**Gene**

**HSP110**

**HSPA8**

**COL4A1**

**ACSL1**

**HMGCS1**

**HSP90AA1-hsf1**

**HSPA1B- hsf1**

**HSPA1B- ppara**

H

H

H

H

L

H

L

H

φ

L

H

L

H

L

H

L

H

Figure _{j }and ω_{j}. The columns on the left, shaded red, show results from our model and the white columns are the estimates obtained by the method of Barenco et al. _{j }and ω_{j }obtained by our method have smaller variance than that of Barenco et al. Figure

The bar charts for basal transcription rates and decay rates

**The bar charts for basal transcription rates and decay rates**. (a) Basal transcription rates from our model and that of Barenco et al. Red are estimates obtained with our model, white are the estimates obtained by Barenco et al

The predicted mean expression profiles

**The predicted mean expression profiles**. (a) HSPA8, (b) COL4A1, (c) ACSL1, (d) HMGCS1, (e) HSP90AA1 and (f) HSPA1B. The red circle indicates the observed value at each time-points.

Case II: A yeast synthetic network for in vivo assessment

Validation of gene regulation network (GRN) inference methods has traditionally been done using in silico networks. However, depending on how realistic the choice of an in silico model is, this kind of validation approach has obvious limitations. To our knowledge, rarely the underlying model from which artificial/simulated data is generated is realistic enough. Real biological networks are fairly complex chemical reaction network models. In simulation setting one typically adds noise on top of a hypothetical simulation model, but the noise characteristics may not be realistic enough. Also, simulation models tend to be overly simplistic when compared to e.g. real gene regulatory networks. Data measured from a real biological system is, real. To overcome these problems, we use the IRMA network to evaluate out model. The IRMA network is a synthetically constructed GRN in the Saccharomyces cerevisiae genome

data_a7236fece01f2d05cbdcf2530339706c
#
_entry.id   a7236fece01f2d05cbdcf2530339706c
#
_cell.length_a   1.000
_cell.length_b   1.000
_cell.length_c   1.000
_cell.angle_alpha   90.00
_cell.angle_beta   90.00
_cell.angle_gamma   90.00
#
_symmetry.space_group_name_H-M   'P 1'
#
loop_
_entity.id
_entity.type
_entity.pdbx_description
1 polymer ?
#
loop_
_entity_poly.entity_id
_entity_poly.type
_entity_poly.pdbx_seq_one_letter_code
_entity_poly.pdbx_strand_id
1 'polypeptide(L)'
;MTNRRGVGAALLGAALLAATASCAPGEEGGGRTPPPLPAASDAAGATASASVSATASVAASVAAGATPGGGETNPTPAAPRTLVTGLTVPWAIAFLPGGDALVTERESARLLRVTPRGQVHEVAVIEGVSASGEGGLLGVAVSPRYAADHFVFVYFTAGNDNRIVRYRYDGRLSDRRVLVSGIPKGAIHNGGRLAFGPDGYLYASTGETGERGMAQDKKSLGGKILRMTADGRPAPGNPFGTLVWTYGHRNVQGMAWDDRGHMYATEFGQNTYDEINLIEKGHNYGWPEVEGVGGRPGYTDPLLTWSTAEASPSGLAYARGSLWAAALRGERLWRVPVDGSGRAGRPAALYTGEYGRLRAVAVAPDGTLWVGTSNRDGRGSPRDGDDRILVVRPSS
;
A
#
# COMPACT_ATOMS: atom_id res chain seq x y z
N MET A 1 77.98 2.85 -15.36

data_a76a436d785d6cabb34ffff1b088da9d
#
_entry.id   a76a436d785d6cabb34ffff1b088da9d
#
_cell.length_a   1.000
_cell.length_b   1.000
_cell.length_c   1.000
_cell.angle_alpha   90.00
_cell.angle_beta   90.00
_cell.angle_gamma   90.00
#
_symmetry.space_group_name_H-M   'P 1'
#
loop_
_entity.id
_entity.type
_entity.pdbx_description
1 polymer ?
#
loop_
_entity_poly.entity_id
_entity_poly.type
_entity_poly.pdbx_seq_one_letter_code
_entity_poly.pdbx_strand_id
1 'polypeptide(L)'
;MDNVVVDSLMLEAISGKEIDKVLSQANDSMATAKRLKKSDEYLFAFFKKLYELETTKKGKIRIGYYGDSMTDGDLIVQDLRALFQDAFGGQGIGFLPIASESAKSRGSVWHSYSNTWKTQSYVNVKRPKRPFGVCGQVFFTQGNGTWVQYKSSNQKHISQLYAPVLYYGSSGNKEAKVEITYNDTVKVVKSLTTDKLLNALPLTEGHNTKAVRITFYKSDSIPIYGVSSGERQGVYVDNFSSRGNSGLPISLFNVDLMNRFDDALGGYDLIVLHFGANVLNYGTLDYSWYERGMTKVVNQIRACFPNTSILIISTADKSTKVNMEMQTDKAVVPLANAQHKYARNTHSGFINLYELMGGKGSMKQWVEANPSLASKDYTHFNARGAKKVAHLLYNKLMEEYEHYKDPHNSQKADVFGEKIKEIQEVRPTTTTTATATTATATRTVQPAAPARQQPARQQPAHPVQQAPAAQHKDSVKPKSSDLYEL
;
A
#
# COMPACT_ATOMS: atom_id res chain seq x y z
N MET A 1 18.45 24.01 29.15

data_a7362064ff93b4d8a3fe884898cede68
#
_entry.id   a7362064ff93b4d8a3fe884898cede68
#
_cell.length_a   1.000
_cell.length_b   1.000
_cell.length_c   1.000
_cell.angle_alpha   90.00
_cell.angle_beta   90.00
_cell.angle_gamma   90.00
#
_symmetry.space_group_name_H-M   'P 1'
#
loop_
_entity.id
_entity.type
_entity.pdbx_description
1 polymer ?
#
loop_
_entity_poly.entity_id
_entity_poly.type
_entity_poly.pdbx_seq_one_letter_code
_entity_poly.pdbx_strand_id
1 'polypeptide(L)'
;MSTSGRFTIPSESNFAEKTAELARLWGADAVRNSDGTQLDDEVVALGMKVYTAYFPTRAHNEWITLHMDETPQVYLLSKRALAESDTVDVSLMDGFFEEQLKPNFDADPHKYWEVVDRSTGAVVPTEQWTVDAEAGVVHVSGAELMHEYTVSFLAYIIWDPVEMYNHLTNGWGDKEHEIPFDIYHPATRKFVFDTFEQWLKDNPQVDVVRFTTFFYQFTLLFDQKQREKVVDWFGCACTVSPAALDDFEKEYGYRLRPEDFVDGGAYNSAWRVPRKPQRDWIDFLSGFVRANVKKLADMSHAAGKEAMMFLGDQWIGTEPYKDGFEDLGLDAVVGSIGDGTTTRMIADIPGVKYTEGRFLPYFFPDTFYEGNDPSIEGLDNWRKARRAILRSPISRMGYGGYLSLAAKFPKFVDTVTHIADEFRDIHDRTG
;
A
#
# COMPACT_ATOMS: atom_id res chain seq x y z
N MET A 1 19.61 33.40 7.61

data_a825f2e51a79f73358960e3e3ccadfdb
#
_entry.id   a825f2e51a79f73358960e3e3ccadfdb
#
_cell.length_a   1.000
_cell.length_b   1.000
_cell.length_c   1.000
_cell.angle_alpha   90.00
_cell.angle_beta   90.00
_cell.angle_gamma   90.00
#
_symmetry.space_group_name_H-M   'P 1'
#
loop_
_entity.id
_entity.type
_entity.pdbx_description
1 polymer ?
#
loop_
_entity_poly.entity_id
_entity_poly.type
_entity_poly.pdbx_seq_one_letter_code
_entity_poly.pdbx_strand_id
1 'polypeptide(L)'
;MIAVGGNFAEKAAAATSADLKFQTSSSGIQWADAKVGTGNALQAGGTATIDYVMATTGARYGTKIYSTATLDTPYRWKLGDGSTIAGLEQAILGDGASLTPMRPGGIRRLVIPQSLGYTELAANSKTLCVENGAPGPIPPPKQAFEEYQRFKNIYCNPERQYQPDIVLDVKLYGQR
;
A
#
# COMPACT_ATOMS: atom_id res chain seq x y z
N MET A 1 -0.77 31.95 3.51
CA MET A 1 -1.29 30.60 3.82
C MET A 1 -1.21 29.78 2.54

IRMA network

**IRMA network**. The rectangle indicates the gene while the oval represents the protein.

Analysis of the predicted activity levels of transcription factors

To evaluate whether the proposed model can effectively learn the TFs' activity level and the regulation type, we first evaluate the model using the switch-on time series data. The inferred TFs' activity levels are shown in Figure _{12}. It can be seen that, for gene, GAL80, the model predicts a clear activation by swi5 which is consistent with the experimental conclusion

Results on IRMA network data

**Results on IRMA network data**. (a) mean activity profile for regulator swi5, (b) mean activity profile for regulator ash1, (c) bar-chart representation of the parameters ki.